The waste industry has received the Budget with mixed reviews. It comes after Chancellor Alistair Darling pledged to extend the landfill tax escalator for another year until 2014, which will continue to increase by £8 per tonne per year (see MRW story).
Local Authority Recycling Advisory Committee policy officer Andrew Craig said the Budget had positives and negatives: The landfill tax has been a powerful driver to help drive sustainable waste management. However, the tax will have an adverse financial effect for local authorities as they have to pay more money on disposal for waste that cannot be recycled.
The Government has reneged on its pledge to give back revenues raised from the landfill tax back to local authorities. If the Government gave financial support for local authorities to invest in recycling and composting infrastructure then it would swallow up the extra cost that authorities have to pay on landfill tax for waste disposal.
The landfill tax will rise to £48/tonne from 1 April 2010, be £56/tonne in 2011, £64/tonne in 2012, £72/tonne in 2013 and £80/tonne in 2014.
Environmental Services Association chief executive Dirk Hazell said: ESA welcomes the floor price under the landfill tax announced by the Chancellor. An inflation-adjusted real floor would have been preferable but this announcement does at least help to provide some certainty to investors in our sector by removing one aspect of regulatory risk.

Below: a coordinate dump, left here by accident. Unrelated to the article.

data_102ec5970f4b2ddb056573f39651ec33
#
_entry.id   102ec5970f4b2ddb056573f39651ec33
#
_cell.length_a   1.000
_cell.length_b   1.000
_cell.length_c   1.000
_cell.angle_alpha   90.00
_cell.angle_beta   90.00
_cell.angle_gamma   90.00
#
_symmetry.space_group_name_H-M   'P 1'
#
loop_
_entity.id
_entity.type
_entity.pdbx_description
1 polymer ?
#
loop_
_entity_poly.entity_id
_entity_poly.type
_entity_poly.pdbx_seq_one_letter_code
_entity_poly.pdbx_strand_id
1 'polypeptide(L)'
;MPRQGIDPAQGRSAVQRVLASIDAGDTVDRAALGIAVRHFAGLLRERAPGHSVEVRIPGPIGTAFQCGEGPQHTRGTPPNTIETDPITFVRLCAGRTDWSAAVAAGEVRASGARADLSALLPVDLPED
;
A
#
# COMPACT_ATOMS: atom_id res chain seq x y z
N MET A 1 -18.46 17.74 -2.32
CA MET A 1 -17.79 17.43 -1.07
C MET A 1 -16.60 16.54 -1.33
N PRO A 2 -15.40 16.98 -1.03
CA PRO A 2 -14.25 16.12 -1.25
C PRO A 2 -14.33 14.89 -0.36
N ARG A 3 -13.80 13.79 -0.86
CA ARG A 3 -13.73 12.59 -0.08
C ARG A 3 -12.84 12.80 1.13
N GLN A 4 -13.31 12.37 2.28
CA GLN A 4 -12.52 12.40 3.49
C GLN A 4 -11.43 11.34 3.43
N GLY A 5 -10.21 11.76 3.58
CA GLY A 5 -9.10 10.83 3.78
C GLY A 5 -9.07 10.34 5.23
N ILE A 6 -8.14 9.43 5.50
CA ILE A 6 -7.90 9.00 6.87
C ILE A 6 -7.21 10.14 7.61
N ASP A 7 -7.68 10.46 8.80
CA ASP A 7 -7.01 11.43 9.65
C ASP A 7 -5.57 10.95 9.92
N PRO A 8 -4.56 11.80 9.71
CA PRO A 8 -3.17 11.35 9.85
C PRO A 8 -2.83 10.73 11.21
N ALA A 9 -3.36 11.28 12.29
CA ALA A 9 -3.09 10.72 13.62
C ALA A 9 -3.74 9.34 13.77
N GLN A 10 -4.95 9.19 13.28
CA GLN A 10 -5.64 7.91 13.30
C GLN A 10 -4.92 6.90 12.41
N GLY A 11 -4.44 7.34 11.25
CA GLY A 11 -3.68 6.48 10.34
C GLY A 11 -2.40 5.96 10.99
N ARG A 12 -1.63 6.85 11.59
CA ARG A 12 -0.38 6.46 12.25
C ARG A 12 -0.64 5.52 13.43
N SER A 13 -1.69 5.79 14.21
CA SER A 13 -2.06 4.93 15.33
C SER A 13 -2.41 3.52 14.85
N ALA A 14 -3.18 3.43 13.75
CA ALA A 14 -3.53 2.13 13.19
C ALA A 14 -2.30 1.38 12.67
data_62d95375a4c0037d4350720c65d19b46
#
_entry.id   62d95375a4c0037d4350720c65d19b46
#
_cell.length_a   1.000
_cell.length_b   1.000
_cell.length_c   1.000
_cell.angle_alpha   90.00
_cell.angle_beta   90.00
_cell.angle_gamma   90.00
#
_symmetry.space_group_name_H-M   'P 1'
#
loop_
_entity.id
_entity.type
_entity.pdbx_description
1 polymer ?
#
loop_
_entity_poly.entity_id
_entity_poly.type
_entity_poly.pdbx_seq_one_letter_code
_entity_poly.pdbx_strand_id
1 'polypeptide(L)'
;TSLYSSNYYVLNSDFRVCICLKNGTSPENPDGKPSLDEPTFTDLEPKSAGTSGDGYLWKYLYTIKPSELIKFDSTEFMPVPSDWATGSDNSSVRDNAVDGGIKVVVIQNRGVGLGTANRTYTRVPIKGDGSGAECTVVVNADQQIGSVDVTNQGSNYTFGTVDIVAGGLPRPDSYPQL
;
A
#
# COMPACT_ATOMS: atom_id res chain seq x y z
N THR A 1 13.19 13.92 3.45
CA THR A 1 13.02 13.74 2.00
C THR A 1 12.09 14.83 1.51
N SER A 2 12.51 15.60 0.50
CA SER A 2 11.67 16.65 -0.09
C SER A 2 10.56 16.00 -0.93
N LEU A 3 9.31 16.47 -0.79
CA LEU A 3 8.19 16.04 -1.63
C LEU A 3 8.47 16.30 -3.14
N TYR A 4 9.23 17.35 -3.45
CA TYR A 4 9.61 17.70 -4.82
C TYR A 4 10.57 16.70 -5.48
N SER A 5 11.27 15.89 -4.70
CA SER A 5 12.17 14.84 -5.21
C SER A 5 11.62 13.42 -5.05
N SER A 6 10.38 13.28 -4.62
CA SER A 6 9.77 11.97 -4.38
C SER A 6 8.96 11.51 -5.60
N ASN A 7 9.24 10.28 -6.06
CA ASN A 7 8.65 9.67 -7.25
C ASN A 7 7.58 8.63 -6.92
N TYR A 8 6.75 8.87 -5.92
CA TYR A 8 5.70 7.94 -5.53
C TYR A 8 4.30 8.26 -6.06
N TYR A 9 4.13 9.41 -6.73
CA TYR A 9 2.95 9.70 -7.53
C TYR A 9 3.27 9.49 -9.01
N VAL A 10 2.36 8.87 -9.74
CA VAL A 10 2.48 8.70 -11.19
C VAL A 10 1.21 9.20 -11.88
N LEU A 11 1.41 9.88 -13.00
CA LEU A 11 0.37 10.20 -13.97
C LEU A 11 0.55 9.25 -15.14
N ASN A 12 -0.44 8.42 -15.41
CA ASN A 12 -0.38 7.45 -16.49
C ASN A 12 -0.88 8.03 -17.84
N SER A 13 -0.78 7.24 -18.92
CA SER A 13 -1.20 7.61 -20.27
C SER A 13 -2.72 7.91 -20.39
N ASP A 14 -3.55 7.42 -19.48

Darling said extending the landfill tax escalator would provide certainty for business investment.
The Chartered Institution of Wastes Management chief executive Steve Lee said: We welcome the extension of the landfill tax escalator to 2014 and the confirmation by the Chancellor of the £80 floor after that point. However, it falls short of the longer term plan for the tax that the industry has been calling for and may not be enough to provide the investment certainty that we need.
Shanks materials director Paul Dumpleton added: It was quite uninspiring but given the restrictions the Chancellor is under in the current climate it is quite understandable.
ISM Waste Services director Peter Allen was more scathing: Mr Darlings money grubbing Government is extending the landfill tax to help plug the hole of incompetence they have dug over the past decade which incidentally must be bigger than all the landfill holes in the country combined! If the UK is to divert more commercial & industrial waste away from landfill the waste industry needs investments, grants and incentives from the government similar to those provided to the public and local authority sectors. Mr Darling is taking a lot from our industry and giving very little back so his Government cant expect much in return.
Darling also announced in the Budget that he would create a Green Investment Bank to support investment in low-carbon projects.
Financial advisory firm Catalyst Corporate partner Mark Wilson said: The winners would probably be developers of renewable energy projects and transport infrastructure. This should be helpful for the energy from waste sector, where the bank will play a role in funding gaps where there is limited private sector capital - partly due at the moment to a reluctance of commercial banks to lend in the sector. The reality is that we will not know where the new banks priorities lie until it develops a track record. The important thing here is that the bank complements private sector investment rather than competes against it.